Small Offices, Big Time Phones

Siemens' multiline, cordless system offers a lot of features for the buck

Personal computers, personal copiers, laser printers, and a host of other high-tech tools let even the tiniest businesses seem much bigger than they are. But phone systems remain a problem, with small offices, especially home offices, often having few options between residential gear and expensive systems designed for the big guys.

A new system from Siemens Wireless Terminals (972 997-7300 or www. can help bridge the gap. It can handle two outside lines and up to eight extensions. And because it is cordless, the Gigaset 2420 requires no new wiring and can be installed by anyone in minutes.

The secret behind the system is a chunk of radio spectrum in the 2.4-gigahertz band recently made available for consumer use. It allows several features, including multiple lines and handsets, beyond the capabilities of older cordless phones. (The 2.4 GHz systems are available only in North America, but Siemens sells a Gigaset with similar capabilities in Europe.)

The Gigaset 2420 consists of a sleek black base station that doubles as a speakerphone and answering machine, plus one wireless handset, for $395. Additional handsets are $125 each.

A call coming in on either line can be answered on any extension, and caller ID information, if available, shows up on LCD displays on both the base station and the cordless handsets. The handsets also have full access to answering-machine messages for each of the two outside lines. The base includes a port to plug in a modem or fax machine. If you subscribe to distinctive-ring service from the phone company, fax or modem calls will be directed to the appropriate device without ever ringing on the phone instruments.

And the system lets people on any two extensions talk to each other without using an outside line. It's also easy to set up a three-way conference with one or both external lines. Unlike more conventional systems, though, you can't join a call in progress just by picking up an extension--the person who originated or answered the call must conference you in. Some people will find this a nuisance, others will see it as a nifty privacy feature.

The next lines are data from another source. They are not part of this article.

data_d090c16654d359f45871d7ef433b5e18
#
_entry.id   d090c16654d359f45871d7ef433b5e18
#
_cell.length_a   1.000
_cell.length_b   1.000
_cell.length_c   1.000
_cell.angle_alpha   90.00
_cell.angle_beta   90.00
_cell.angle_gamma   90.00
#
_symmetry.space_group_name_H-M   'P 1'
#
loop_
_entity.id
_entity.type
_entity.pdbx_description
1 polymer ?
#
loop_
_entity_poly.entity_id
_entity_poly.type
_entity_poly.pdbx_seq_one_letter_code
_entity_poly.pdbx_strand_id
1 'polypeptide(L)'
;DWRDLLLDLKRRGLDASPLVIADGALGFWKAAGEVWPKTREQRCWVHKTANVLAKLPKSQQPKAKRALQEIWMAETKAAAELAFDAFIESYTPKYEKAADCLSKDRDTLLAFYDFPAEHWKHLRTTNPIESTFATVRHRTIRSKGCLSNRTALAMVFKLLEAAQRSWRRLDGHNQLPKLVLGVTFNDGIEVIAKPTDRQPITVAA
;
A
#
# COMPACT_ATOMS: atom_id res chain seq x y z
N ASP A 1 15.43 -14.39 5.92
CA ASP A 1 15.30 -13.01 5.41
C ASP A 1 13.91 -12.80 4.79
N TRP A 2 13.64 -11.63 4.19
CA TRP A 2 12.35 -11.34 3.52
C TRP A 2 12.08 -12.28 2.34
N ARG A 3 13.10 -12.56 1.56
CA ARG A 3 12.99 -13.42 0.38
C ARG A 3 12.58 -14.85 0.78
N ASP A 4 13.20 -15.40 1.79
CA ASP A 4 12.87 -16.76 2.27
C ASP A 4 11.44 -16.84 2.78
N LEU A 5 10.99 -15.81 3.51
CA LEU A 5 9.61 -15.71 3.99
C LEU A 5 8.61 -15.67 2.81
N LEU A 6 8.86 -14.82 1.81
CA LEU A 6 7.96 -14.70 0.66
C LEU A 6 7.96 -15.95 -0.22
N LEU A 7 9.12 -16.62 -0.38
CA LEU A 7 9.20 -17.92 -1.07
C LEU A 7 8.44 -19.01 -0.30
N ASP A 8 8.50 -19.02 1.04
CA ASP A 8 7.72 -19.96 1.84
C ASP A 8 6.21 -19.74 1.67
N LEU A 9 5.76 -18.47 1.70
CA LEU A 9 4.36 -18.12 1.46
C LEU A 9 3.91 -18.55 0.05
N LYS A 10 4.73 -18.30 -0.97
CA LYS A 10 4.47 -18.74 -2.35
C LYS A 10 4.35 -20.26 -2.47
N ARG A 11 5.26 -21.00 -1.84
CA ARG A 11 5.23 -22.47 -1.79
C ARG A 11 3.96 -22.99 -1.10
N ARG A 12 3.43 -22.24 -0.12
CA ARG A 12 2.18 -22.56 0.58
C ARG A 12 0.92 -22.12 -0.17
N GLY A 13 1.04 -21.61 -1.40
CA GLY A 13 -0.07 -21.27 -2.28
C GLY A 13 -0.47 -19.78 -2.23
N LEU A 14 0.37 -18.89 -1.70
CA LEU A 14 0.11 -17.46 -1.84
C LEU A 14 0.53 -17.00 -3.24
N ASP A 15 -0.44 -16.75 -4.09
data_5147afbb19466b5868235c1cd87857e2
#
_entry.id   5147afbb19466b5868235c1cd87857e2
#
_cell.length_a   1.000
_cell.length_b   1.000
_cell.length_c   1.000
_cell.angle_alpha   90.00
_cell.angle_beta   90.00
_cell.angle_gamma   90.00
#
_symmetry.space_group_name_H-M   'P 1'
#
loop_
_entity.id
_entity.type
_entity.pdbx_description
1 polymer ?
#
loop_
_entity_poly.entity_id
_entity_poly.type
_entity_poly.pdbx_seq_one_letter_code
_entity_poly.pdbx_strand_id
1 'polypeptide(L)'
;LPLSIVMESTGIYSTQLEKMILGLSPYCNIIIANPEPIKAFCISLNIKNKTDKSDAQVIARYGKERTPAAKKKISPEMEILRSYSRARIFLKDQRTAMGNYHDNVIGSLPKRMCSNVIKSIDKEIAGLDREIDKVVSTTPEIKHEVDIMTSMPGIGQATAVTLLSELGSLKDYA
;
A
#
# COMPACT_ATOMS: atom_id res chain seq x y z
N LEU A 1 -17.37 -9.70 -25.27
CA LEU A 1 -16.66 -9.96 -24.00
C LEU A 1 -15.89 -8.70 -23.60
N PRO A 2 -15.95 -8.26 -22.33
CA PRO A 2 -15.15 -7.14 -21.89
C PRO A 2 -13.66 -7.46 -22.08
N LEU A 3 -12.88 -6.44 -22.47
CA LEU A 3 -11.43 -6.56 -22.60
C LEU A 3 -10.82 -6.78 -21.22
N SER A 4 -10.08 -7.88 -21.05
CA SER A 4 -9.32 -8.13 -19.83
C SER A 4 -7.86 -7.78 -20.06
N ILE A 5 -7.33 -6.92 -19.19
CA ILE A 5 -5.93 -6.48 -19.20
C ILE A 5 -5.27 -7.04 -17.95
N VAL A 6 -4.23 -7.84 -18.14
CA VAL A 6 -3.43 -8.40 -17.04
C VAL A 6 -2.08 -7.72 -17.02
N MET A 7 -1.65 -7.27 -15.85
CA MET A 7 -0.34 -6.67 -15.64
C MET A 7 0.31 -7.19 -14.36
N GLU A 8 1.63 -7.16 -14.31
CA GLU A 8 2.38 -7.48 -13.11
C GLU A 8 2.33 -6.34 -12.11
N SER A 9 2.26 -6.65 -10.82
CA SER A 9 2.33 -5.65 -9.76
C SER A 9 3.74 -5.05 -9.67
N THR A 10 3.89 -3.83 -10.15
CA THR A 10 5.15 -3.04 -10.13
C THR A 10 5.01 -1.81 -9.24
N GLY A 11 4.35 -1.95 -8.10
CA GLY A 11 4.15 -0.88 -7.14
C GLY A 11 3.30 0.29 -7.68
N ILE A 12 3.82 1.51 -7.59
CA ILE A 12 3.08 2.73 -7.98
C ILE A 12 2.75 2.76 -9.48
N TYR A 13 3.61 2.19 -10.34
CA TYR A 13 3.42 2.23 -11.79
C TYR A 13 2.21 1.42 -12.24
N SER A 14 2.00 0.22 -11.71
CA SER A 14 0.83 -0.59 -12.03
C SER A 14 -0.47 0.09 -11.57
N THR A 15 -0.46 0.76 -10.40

The Gigaset is not without flaws. Its industrial design is more pleasing to the eye than to the arm or the ear. Both I and my wife, who has much smaller hands, found the compact wireless handsets uncomfortable to hold for any length of time. And the sleek, curvy handset on the base station just slides away when you try to prop it between shoulder and ear. Fortunately, both base and remote stations come with jacks for easy attachment of a headset.

KEYPAD KINKS. The base station can hold a dialing directory of 100 names and the wireless handsets 120 names, but, like any phone, entering data using the keypad is painful. Strangely, the wireless units can send directories to each other but cannot exchange such information with the base station.

The data entry would be much easier if the Gigaset had a computer interface, but I think it's better off without one. Consider the Microsoft Cordless Phone System ($160). This 900-megahertz phone offers voice-activated dialing and caller ID announced in a synthesized voice, but it depends on a PC for all its advanced features. If the computer crashes while you're away, you don't even have an answering machine. Today's PCs simply can't ensure the reliability that we expect of phones.

Relatively minor flaws aside, the Gigaset is a potent and inexpensive system for a small office--or even for a home where you want to make two lines available without a lot of expense or wiring. Here's hoping it's the first of many products that take advantage of the 2.4-GHz band.

Before it's here, it's on the Bloomberg Terminal.